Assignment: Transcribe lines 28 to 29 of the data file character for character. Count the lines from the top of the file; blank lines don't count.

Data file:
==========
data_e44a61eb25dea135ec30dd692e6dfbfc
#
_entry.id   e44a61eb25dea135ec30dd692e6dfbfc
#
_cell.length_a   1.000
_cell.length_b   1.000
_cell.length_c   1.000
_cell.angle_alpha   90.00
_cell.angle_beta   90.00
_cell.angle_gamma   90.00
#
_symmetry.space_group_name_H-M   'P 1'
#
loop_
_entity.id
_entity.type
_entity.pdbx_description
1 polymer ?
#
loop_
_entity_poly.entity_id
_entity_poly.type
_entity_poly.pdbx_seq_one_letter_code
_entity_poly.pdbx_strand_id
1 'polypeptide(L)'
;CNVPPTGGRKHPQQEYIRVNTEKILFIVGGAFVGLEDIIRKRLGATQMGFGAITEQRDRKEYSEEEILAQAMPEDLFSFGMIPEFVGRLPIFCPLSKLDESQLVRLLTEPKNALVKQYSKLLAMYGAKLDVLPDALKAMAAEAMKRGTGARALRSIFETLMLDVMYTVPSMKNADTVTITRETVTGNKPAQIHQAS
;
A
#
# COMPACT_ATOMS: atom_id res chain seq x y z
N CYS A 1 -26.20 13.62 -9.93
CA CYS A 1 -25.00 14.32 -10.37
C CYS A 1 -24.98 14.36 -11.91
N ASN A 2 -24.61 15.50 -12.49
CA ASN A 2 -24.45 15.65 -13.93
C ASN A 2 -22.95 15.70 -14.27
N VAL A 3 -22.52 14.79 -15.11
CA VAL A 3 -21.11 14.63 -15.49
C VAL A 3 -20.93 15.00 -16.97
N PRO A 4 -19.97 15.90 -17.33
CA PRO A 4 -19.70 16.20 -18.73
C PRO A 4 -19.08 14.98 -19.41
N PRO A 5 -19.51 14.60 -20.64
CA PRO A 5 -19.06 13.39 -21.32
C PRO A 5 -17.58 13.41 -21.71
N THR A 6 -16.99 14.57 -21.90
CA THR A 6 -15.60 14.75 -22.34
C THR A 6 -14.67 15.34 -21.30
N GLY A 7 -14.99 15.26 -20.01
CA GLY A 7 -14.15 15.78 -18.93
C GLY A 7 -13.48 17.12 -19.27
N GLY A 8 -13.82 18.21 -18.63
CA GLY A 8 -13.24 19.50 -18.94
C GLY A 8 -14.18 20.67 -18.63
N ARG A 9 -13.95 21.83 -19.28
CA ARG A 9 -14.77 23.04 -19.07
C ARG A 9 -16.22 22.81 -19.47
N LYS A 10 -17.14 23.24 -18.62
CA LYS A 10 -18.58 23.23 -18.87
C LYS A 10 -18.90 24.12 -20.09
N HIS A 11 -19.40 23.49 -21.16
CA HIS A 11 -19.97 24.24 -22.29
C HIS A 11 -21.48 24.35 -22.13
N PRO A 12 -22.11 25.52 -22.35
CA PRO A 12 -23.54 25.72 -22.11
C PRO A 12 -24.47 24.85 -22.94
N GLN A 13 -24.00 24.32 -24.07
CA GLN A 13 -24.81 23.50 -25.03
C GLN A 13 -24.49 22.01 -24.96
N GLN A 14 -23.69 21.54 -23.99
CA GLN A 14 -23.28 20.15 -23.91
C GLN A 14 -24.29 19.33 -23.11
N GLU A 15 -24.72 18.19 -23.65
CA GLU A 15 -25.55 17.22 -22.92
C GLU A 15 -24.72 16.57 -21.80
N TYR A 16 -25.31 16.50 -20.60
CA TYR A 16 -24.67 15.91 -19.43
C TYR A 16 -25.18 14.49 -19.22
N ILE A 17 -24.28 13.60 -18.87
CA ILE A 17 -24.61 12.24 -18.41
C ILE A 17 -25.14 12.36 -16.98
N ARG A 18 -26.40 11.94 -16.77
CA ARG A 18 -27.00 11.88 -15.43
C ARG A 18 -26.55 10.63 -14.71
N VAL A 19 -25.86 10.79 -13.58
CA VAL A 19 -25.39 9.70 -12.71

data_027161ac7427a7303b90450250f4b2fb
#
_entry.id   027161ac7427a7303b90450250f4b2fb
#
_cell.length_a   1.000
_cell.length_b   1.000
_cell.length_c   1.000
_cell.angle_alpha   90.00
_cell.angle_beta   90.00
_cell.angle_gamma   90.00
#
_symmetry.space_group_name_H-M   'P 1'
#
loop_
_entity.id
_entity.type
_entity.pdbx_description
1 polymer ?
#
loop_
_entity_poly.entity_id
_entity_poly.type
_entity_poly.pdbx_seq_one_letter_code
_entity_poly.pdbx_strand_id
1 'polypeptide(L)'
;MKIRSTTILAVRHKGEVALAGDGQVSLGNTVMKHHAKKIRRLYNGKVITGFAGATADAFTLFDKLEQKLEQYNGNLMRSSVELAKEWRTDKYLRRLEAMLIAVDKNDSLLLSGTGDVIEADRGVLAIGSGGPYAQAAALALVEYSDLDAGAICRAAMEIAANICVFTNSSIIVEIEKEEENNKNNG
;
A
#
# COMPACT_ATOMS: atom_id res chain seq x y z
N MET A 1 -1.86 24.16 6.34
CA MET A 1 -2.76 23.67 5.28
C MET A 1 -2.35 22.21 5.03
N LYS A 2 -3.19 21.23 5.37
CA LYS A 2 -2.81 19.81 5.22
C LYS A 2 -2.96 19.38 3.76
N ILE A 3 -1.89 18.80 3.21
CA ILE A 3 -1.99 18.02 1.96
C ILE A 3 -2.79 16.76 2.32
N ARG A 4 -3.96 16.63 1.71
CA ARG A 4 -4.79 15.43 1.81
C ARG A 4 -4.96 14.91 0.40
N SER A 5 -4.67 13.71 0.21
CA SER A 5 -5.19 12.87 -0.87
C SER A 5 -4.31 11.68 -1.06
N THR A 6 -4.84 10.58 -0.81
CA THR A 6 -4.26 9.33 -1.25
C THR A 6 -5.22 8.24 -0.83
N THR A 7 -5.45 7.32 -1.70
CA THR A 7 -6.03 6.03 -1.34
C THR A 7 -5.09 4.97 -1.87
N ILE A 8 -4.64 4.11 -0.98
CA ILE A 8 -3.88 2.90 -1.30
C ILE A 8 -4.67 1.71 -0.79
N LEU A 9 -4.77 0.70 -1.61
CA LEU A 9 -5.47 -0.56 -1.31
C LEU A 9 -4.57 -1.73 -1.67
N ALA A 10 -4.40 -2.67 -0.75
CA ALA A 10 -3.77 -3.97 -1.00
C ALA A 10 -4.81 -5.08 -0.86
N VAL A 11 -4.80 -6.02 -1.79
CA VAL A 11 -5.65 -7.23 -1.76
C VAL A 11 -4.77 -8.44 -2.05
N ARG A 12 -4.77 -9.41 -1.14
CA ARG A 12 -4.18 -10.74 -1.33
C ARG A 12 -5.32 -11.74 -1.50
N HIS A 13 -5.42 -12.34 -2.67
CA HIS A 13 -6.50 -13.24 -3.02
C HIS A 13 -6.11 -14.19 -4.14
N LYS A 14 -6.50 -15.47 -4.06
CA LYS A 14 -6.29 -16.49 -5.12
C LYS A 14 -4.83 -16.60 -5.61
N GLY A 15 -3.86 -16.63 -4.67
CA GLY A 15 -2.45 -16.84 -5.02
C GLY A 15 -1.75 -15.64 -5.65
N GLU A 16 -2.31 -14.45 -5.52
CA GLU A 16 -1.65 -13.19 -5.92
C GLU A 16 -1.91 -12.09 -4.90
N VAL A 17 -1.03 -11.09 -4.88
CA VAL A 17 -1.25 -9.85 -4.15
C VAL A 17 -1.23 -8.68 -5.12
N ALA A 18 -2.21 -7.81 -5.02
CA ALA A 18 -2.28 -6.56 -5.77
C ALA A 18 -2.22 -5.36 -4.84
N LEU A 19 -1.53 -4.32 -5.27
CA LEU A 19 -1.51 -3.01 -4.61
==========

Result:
A
#